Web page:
FORT WAYNE, Ind. (WANE) – A jury has reached a verdict in the trial of a man accused of killing his girlfriend and her three children in June of last year.
Cohen Hancz-Barron, 22, was found guilty on four counts of murder for the deaths of 26-year-old Sarah Zent and her children, Carter Mathew Zent, 5; Ashton Duwayne Zent, 3; and Aubree Christine Zent, 2.
No eyewitness was there to tell the story of the gory and macabre discovery at 2904 Gay St. on June 2, but the jury decided, with all the evidence presented, that Cohen Hancz-Barron deliberately committed the ghastly crime.
Thursday afternoon, the jury decided on a penalty enhancement of life without parole, taking the state’s side that the aggravating circumstances outweighed any mitigating circumstances, including mental illness and family trauma.
The jury started deliberations shortly after the verdict at 10 a.m. on the sentence enhancement of life without parole. Hancz-Barron chose not to return to the courtroom and stayed behind in the sheriff’s office, obviously not pleased with the verdict, his attorney, public defender Anthony Churchward, said.
He had the option to return for the afternoon session, but Churchward and his other attorney, William Lebrato, didn’t seem to think he would.
Once the life without parole sentence was announced around 3 p.m., the families of the four slain waited for Chief Counsel Tom Chaille and deputy prosecutor Tesa Helge and lead homicide detective Brian Martin on the second floor of the Allen County Courthouse, bursting into applause once they appeared.
Chaille said it was the first case with life without parole and said resources from his office and the Fort Wayne Police Department were sizable.
“Nothing we do ever brings anyone back. Nothing in the courtroom ever lessens the pain. We’re happy on their behalf to hold him responsible for what he did,” Chaille said.
Martin said outside the Allen County Courthouse that it was one of the most disturbing homicides he’d ever worked in his 11 years in the homicide unit.
Melanie Fields, Sarah Zent’s mother, said the family had gotten justice.
Allen County prosecutors or the state have asked that Hancz-Barron be given life without parole because of two aggravating factors: the number of people killed and that the children were all under 12. Hancz Barron has the right to appeal the decision as in any other case.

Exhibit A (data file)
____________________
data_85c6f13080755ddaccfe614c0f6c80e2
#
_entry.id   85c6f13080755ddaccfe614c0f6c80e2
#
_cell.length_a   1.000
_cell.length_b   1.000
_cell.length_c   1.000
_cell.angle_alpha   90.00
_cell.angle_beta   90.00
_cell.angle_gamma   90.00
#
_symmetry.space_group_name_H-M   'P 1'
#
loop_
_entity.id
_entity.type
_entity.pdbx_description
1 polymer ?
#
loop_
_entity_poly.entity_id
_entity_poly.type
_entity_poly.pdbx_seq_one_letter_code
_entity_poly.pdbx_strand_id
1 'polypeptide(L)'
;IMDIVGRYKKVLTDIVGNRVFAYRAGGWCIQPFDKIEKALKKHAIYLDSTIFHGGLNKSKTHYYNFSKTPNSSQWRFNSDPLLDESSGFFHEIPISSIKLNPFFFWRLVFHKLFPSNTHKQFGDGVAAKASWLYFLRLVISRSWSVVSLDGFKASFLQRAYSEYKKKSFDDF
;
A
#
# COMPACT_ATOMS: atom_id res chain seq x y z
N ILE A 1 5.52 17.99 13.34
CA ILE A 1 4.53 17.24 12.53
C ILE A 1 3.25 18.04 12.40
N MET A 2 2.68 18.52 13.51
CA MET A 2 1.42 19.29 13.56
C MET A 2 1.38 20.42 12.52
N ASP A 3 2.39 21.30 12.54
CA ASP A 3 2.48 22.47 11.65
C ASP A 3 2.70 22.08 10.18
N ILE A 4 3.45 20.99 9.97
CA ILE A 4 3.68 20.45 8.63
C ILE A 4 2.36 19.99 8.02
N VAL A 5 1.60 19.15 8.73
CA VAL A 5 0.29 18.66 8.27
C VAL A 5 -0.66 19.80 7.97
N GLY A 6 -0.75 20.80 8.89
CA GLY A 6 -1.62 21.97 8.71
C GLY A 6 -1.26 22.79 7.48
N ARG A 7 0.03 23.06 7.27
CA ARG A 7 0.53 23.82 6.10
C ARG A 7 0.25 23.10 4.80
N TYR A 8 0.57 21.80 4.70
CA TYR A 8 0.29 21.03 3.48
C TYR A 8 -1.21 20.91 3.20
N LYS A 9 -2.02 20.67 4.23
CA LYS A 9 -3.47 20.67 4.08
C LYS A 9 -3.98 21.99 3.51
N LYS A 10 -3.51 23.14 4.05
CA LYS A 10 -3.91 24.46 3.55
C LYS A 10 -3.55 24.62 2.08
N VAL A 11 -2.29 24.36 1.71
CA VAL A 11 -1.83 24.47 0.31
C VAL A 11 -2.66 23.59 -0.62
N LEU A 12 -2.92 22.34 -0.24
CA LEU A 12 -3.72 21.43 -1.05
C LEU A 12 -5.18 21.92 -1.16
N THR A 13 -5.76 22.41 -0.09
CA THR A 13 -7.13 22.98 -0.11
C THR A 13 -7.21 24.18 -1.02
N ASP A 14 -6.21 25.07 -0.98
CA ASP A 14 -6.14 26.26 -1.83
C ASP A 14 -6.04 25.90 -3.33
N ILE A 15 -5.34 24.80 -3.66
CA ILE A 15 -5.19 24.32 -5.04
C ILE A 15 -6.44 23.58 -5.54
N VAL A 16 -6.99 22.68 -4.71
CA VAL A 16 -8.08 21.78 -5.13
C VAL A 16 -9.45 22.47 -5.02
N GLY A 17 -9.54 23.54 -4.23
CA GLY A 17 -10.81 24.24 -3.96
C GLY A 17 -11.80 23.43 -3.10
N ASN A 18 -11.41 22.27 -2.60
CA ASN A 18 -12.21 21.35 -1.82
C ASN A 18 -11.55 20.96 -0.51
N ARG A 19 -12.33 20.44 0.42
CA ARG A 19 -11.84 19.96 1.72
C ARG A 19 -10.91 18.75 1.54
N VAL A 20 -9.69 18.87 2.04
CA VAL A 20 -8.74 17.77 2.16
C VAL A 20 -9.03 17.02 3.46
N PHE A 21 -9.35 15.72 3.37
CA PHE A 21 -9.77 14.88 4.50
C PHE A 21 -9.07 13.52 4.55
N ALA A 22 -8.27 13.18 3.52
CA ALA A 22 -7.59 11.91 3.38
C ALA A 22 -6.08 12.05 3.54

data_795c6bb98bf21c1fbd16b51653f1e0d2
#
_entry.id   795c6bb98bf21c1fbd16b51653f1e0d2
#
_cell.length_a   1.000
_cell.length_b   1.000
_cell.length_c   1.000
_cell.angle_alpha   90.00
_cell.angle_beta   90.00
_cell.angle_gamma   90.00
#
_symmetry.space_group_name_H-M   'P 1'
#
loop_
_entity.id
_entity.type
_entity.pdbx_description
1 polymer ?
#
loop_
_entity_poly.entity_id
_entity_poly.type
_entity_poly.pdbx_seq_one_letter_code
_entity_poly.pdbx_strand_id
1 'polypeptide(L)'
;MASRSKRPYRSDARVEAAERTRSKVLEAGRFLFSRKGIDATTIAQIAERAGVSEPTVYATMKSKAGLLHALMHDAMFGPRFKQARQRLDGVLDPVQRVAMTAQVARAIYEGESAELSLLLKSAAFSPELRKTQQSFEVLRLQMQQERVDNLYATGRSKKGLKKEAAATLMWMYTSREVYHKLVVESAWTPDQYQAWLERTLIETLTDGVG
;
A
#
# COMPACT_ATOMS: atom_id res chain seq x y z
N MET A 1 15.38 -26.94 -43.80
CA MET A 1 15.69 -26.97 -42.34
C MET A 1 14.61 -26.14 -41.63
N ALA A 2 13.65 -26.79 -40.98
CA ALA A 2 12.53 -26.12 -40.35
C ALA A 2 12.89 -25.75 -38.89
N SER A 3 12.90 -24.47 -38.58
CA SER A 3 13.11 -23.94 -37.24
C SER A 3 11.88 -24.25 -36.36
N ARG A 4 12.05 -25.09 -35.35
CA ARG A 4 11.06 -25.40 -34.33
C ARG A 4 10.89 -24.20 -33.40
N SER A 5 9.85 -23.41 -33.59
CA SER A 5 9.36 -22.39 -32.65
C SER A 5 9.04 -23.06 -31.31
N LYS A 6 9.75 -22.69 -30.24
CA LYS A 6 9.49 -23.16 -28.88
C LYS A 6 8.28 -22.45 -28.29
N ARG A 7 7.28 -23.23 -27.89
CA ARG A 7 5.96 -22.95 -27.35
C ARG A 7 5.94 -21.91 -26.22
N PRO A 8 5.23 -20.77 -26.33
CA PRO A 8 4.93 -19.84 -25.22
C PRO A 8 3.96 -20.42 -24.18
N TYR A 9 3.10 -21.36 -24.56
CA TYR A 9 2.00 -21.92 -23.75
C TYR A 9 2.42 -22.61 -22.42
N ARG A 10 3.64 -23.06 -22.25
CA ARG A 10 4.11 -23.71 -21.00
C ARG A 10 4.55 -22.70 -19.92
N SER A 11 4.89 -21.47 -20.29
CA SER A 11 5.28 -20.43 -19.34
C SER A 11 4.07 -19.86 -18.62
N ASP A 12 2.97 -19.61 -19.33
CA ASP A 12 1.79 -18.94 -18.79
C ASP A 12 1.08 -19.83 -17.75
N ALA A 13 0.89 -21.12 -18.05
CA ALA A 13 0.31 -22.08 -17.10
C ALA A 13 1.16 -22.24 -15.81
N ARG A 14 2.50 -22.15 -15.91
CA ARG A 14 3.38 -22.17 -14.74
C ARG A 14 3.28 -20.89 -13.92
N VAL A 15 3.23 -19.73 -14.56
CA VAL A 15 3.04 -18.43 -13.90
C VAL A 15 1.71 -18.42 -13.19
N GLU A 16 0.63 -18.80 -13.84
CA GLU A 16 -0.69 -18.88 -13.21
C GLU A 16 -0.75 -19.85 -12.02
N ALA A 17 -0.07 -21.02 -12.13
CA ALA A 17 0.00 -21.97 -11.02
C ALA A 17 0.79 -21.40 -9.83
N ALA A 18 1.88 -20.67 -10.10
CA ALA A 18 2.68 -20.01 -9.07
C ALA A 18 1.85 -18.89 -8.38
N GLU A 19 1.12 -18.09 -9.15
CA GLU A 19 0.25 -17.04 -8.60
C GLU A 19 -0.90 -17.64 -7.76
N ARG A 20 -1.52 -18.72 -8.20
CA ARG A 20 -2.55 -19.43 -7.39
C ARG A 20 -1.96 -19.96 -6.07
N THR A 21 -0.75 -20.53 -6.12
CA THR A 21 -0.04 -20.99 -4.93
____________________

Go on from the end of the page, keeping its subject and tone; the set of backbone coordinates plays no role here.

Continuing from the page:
During the first life without parole court session Thursday, jurors became aware that Hancz-Barron was diagnosed with Bi-Polar Disorder close to the age of 12 and was hospitalized locally. Dr. Stephen Ross, said Hancz Barron was in and out of counseling with Park Center, Parkview Behavioral Health and another counseling service until about 2016. Hancz-Barron also suffered from “major depression,” according to three psychological evaluations conducted in December.
“I just can’t control myself when I get angry sometimes,” he told Ross during the interview. He also expressed little remorse “for what happened that night.” But he did not suffer from hallucinations, delusions or psychoses.
Ross said he diagnosed the defendant with anti-social personality disorder and explained that Hancz Barron would quickly believe that he was being mistreated by people, hold grudges, and was impulsive in his actions.
The defendant starting abusing alcohol and marijuana around 12 in an attempt to self medicate and the night he committed the murders, as convicted, he had consumed a lot of alcohol, Ross said.
His mental conditions are likely of a genetic disorder that might have been aggravated by his parents’ divorce when he was 10 and his father’s death when he was 13.
After the marriage ended, there was instability and he lived with an uncle and also his father, a school teacher and probation officer with juvenile corrections here, who had moved a couple of hours away, until he returned to Fort Wayne with his new wife, Sarah Barron, who also testified during the trial. Later, he lived with a foster family and spent time in juvenile corrections, according to court testimony.
Ross said Hancz-Barron had a “disregard for the rules.”
Up until the divorce and his father’s death, he played sports, was a very good student and had friends in the neighborhood and at school, Denise Hancz-Barron, Cohen’s mother said.
Denise Hancz-Barron spoke of a relatively stable home life in the city’s northeast side with family dinners, family vacations and church every week until her son turned 10 and the Hancz-Barrons were divorced.
Hancz Barron graduated from Knox Community High School and got a technical degree from Lincoln Tech, according to testimony.
Ross said Hancz-Barron’s dependency on marijuana and alcohol most likely interfered with his brain development. The adolescent brain develops until age 24, but the development is not linear, he said.